I despise parabolic moves in anything, whether it be bitcoin, or tulips, or the Nasdaq, or oil, or blockchain, for that matter.

I particularly don't like parabolic jumps, the kind with the huge slopes up, when it comes to slower-growing groups because that just cries out "unsustainable."

Yet that's exactly what has been happening with the bank stocks over the last few days -- parabolic moves that can't be justified by the fundamentals.

So, do you need to sell the banks? Do you need to trim them?

The most imperative dictum in stock investing is much like the ultimate imperative for a doctor -- first, do no harm, which I always have translated, loosely I admit, into, "No one ever got hurt taking a profit." Our Action Alerts PLUS portfolio sold some Citigroup Inc. (C)  Wednesday when it was $75 and change simply because we were up so much that I felt piggish. Bulls make money, bears make money, but hogs get slaughtered. These rules do not get repealed during a romp like the bank stocks are having. It's the opposite; they are embossed on my forehead like the yellow Post-it note we used to wear in that exact spot if we screwed up. 

I can imagine Karen Cramer taping a Post-it to my forehead saying, "I didn't take profits in Citi when I had them and I deserve nothing less than total contempt." Thank heaven those Post-its were never stapled, but they can make for awkward stares when she would make me walk outside to get her a fresh hot pretzel. It's all in "Confessions of a Street Addict," if you really care.

Time to buy Citi?
Time to buy Citi?

Anyway, when I look at these bank stocks I know they can't keep going up with this velocity. More important to ask, though, is, "Where should they be valued?" Are they galloping to where they ultimately are going to trade, or is this just an outlier move that can be repealed when earnings are reported seven weeks from now?

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That's really the questions, and it's a lot harder to answer because the group is controlled by the Fianncial Select Sector SPDR (XLF) , the ETF that traders use to blast in and out of the sector. It most certainly is the tiny tail that wags the big dog, an ETF with a capitalization that isn't even a tenth of the largest bank stock in it, that of JP Morgan Chase & Co (JPM) .

The homogenization makes for some rather difficult judgments for a group that's considered pretty much of a commodity controlled by the Fed and its short-rate tool for stimulating or cooling the economy.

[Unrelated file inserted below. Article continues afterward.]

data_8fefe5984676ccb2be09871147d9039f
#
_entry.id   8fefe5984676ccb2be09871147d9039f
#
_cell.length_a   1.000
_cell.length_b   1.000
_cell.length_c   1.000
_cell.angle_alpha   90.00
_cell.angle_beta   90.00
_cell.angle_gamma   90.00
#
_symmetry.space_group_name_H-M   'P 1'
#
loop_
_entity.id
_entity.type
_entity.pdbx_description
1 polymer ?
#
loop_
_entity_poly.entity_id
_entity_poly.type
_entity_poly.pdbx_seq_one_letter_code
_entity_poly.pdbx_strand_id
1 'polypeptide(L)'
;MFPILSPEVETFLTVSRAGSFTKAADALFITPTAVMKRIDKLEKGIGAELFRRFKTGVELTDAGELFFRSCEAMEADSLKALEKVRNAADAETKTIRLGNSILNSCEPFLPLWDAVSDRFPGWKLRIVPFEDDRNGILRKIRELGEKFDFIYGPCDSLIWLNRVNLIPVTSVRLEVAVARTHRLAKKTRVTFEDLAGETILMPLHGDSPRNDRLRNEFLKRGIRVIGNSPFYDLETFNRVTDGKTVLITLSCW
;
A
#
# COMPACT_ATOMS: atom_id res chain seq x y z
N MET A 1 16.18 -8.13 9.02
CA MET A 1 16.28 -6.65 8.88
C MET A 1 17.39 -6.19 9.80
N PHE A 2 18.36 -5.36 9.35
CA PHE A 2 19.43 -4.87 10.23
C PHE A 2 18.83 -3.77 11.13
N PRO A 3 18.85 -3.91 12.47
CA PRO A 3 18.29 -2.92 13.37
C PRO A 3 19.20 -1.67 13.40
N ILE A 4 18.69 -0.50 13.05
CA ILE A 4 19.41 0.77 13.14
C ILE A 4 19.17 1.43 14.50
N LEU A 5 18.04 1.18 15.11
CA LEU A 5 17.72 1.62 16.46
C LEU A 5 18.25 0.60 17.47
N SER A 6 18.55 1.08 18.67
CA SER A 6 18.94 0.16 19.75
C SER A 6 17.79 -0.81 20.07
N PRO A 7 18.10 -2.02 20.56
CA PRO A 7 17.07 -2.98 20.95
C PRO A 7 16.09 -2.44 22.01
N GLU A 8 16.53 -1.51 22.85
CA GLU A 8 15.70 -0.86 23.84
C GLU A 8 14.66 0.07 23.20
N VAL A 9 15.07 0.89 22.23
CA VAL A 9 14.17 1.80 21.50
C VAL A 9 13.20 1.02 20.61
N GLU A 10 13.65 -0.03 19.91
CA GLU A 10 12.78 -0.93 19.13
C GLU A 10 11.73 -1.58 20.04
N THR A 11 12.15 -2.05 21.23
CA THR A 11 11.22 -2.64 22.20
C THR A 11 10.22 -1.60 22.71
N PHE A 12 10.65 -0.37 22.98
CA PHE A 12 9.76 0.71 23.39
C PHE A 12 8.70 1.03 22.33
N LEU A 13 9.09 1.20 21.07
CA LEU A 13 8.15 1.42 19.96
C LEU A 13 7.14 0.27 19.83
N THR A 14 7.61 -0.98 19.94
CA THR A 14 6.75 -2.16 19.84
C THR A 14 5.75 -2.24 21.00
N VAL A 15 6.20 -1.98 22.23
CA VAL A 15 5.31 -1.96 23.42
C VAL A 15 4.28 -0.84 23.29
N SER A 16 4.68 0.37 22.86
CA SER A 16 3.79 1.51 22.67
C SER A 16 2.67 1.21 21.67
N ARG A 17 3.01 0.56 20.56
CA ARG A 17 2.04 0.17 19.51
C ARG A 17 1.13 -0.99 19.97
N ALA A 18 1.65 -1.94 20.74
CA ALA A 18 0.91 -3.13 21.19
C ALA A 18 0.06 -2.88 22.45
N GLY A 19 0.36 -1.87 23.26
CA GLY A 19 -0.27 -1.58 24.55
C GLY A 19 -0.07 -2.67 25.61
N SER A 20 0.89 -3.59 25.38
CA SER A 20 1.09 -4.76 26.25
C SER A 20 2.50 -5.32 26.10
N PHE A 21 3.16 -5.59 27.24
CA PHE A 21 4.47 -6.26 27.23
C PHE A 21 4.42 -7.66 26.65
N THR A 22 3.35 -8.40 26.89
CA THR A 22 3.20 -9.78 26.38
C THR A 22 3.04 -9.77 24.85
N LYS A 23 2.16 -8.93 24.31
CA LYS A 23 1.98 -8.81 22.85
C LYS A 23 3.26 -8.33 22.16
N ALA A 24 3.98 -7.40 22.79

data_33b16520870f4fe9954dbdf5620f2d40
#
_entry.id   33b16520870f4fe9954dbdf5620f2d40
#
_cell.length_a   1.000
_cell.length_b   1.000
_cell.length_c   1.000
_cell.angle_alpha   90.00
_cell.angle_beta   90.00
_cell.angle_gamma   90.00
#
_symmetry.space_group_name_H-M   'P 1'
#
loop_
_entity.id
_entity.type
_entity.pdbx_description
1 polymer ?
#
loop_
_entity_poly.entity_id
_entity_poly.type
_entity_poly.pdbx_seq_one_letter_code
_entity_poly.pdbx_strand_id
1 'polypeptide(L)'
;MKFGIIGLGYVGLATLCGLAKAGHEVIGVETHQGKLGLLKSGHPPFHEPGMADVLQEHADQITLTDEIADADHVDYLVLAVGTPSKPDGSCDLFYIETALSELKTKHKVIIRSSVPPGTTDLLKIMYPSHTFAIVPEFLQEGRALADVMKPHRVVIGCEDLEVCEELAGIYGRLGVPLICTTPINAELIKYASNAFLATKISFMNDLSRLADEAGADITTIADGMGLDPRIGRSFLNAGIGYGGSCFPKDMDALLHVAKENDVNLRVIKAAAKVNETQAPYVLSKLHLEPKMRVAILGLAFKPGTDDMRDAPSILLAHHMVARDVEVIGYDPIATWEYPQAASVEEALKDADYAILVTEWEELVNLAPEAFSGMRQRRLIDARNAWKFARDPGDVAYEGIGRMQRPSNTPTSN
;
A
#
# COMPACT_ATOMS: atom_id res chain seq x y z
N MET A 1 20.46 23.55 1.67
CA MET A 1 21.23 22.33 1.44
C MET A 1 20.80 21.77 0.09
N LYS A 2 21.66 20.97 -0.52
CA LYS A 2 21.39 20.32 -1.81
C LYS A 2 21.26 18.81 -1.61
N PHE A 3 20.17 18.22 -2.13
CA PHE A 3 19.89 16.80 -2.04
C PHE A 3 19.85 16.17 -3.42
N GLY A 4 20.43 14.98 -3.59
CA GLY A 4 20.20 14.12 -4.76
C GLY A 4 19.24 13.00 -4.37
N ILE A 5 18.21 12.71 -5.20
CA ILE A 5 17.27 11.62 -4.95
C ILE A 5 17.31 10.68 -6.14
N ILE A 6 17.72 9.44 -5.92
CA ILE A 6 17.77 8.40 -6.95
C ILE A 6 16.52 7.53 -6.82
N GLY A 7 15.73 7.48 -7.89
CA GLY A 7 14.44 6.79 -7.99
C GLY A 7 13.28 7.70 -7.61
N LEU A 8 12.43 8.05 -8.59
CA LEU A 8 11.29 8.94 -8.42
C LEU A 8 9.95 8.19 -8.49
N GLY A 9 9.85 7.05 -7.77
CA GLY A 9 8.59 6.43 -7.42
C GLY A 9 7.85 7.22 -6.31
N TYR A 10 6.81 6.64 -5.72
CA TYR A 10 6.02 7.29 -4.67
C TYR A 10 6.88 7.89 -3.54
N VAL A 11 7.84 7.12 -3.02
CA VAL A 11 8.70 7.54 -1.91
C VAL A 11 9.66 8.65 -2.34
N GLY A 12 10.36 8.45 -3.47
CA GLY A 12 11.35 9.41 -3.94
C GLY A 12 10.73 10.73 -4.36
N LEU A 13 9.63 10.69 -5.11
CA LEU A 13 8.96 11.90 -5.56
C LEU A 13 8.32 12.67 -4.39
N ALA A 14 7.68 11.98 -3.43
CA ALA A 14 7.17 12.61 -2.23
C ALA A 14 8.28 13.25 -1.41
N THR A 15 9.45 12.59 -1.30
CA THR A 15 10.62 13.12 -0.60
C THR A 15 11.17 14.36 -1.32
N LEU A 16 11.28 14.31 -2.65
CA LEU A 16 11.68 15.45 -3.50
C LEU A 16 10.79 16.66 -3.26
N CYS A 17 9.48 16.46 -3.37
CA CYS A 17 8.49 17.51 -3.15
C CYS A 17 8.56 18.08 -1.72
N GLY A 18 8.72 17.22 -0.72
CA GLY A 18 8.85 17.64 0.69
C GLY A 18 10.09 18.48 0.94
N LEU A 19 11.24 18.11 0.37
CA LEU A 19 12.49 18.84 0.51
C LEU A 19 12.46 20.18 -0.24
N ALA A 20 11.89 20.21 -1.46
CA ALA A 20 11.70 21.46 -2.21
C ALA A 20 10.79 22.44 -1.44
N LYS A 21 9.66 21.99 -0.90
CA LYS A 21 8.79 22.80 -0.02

Of course, the homogenization makes no sense because some of these stocks are dramatically undervalued on certain metrics -- Citigroup on tangible book, which is barely below the current stock price; Goldman Sachs Group Inc. (GS) , which is two multiple turns below its average from before the Great Recession; and Bank of America Corp. (BAC) , which has a higher price-to-earnings ratio than most, but its earnings have been depressed by so many different restrictions put on it by the Fed.

Now, if you ask me where the XLF should be, I can justify at least another 5% move, conservatively, based on the belief that we could get four hikes within the next year, including a December bump-up. That's about a concomitant increase to the revenues that come from these hikes, with Bank of America being the biggest beneficiary because it has the largest deposit base.

This bank stock may not be overvalued.
This bank stock may not be overvalued.

Bank of America's stock is the most interesting object lesson here. It sells at 15 times earnings versus an average of about 12 times in the years before the Great Recession, so it seems classically overvalued. But when the Fed takes the rates up, the bank will take your borrowing rate up but not move up your CD rates anywhere near commensurately with the Fed's moves. No lockstep here.

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Now consider some history. Bank of America's stock traded at $54 back in 2006 before the crash. It has about 4.4 billion shares outstanding. Now it has 10.4 billion. It paid out $2.40 in dividends going into the Great Recession. It currently gives you 35 cents, which is up nicely from 12 cents in 2014 but way below what it has the capacity to pay even with the explosion in its share count.

Here's the hard part: The XLF will make this stock trade with JPMorgan, which is far more expensive, and with Goldman Sachs, which is now historically incredibly cheap versus the crash. But I could easily argue that if you strip the regulations that were piled on during the President Obama era, the earnings power goes up much more than people realize and so does the buyback and the dividend. So it is very difficult to argue that Bank of America is expensive. I can extract different ratios for different bank stocks, but all come out the same except for JP Morgan. They are too cheap to worry about versus both before the deregulation era began under Trump and before the Great Recession.

My conclusion: You can trim them, but unlike so many other areas where stock valuations are historically stretched, a look at this group says you have room to run, maybe much more room to run now that the sector is out from under a punitive regime by a different, and I mean really different, government.

Originally published Nov. 30 on RealMoney. Click here for information on RealMoney, where you can get top trading ideas and premium market analysis.

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